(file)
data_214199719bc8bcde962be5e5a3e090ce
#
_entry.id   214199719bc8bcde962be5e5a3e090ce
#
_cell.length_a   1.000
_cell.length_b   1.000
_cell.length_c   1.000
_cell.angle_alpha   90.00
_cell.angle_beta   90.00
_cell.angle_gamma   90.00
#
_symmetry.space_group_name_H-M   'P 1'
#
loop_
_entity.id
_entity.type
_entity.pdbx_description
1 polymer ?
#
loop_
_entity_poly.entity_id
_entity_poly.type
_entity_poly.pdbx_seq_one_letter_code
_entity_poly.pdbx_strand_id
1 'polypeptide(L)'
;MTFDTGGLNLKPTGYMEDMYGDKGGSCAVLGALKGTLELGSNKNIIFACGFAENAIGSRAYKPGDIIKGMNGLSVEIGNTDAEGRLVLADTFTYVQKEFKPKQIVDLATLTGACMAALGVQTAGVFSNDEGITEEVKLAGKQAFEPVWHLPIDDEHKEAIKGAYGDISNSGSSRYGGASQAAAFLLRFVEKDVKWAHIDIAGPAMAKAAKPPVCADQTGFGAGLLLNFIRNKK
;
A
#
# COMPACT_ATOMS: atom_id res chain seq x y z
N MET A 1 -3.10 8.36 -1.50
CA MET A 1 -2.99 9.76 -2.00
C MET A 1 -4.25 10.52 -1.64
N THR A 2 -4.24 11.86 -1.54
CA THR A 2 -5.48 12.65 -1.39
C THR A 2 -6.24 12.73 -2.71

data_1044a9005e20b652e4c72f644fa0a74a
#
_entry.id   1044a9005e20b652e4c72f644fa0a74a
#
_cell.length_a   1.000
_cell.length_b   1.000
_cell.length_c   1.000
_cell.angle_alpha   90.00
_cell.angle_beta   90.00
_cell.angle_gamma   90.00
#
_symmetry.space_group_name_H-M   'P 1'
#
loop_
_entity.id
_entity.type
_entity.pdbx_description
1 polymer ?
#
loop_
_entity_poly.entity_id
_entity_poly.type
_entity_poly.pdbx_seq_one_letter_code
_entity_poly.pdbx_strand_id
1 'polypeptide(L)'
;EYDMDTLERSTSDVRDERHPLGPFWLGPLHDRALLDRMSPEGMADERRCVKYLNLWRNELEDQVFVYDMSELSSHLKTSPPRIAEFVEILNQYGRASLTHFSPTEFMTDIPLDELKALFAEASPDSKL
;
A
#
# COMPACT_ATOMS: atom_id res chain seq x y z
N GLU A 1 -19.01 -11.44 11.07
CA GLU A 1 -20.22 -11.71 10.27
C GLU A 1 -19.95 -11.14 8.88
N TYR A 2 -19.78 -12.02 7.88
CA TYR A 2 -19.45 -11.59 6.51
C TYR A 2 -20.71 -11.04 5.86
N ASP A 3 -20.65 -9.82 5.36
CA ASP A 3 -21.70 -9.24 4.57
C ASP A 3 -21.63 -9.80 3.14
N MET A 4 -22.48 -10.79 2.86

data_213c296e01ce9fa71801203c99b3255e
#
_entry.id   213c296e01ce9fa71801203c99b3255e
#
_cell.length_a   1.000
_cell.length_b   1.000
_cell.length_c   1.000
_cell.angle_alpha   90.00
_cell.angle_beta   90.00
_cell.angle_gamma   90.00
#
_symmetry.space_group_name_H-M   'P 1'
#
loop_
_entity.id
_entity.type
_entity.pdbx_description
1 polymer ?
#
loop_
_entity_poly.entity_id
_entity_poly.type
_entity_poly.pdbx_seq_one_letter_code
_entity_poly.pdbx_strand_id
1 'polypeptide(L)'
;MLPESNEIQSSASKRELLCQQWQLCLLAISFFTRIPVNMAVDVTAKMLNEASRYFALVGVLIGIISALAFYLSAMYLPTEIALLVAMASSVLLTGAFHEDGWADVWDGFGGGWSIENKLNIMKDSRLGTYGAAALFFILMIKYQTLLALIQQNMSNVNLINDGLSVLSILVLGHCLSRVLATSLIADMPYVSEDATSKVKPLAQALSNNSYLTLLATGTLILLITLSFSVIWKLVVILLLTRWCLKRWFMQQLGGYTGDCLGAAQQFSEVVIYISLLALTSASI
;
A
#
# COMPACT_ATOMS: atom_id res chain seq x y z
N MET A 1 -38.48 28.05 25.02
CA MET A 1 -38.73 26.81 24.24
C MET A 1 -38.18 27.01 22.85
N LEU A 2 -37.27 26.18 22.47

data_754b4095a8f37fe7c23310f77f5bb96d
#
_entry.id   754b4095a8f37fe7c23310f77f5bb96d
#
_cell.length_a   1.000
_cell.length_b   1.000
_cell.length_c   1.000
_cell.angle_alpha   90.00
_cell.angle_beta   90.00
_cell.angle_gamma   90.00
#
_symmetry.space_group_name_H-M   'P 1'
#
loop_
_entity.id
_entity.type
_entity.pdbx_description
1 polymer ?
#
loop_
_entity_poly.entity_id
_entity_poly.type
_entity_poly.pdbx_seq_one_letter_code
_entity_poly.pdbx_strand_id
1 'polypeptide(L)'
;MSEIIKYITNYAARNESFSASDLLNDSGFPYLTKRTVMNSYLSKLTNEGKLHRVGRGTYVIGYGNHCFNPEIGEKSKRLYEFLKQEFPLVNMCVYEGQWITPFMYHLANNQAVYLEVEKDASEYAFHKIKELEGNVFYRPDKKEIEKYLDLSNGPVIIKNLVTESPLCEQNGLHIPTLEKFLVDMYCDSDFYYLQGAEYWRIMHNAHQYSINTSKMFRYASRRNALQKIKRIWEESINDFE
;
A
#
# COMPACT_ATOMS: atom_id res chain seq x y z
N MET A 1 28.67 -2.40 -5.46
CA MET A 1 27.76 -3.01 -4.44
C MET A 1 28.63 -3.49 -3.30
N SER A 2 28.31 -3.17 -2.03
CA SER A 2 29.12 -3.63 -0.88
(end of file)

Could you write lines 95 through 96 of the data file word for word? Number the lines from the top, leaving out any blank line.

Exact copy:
#
loop_